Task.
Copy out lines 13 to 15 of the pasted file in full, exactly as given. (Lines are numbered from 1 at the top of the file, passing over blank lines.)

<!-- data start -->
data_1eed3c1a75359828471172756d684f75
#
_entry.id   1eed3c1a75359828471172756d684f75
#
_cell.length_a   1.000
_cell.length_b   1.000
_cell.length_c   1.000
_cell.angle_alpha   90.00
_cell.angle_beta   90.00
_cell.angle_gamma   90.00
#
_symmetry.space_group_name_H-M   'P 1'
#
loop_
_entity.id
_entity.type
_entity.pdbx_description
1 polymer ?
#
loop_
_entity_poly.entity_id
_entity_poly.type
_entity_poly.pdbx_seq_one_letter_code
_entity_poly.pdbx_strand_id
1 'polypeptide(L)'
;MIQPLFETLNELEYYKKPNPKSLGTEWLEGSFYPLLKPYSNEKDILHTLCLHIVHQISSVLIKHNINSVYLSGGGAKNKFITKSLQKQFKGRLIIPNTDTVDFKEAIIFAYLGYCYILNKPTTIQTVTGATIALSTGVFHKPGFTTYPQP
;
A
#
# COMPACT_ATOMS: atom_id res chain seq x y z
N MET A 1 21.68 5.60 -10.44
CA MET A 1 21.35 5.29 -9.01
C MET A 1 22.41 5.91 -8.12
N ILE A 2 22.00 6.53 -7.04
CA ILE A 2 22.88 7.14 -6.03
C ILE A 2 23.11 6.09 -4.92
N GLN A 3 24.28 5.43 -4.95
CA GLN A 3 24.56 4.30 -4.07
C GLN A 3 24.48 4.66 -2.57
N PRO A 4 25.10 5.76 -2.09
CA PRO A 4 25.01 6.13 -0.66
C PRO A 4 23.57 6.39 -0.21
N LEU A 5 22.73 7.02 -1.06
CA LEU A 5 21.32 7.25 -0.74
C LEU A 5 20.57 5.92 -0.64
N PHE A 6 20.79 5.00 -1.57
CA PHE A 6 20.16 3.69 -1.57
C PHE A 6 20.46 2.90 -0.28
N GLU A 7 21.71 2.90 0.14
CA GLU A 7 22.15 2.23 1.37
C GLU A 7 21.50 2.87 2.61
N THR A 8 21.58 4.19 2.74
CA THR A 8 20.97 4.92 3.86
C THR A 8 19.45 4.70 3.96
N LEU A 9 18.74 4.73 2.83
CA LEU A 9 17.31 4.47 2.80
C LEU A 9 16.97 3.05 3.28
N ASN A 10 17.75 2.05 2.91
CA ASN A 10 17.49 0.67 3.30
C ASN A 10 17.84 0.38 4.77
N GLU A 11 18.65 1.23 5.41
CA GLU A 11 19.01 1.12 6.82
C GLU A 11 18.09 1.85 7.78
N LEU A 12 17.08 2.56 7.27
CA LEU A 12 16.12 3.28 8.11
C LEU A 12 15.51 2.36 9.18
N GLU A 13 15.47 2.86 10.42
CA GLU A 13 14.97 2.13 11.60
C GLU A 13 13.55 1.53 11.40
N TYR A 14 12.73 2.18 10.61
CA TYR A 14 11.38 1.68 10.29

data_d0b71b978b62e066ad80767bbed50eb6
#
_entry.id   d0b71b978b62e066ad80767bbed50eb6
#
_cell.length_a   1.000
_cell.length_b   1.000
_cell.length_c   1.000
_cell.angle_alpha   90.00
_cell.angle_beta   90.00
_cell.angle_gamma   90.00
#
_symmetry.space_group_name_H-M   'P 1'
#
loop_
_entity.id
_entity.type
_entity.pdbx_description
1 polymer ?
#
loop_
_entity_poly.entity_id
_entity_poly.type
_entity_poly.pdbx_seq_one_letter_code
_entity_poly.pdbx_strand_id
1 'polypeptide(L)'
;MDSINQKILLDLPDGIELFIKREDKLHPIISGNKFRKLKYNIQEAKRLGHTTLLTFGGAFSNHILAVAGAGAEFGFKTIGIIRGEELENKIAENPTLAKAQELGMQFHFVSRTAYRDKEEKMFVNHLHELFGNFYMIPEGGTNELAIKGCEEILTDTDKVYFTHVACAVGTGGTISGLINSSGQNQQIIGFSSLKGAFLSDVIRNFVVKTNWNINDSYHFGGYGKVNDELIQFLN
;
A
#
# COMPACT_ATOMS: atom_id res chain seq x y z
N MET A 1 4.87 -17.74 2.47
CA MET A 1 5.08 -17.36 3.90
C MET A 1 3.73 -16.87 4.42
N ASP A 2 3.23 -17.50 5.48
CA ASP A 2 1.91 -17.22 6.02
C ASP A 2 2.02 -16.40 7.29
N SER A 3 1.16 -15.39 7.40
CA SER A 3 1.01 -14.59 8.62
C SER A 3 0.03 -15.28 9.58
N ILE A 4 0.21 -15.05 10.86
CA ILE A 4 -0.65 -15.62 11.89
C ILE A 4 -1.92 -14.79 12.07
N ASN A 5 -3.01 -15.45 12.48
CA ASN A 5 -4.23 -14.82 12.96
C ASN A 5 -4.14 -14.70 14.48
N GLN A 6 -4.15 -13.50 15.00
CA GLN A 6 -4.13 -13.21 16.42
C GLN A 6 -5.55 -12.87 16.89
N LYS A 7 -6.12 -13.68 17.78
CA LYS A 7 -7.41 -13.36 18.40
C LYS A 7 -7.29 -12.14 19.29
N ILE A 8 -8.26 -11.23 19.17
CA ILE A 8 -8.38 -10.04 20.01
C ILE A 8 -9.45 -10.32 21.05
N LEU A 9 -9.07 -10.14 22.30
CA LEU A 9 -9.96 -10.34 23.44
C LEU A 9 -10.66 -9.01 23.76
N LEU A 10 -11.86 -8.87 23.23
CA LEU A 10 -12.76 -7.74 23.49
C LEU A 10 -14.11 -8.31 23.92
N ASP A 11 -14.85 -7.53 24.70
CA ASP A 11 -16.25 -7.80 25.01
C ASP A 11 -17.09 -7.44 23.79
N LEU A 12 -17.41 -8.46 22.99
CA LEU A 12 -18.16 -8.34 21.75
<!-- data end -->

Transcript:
#
loop_
_entity.id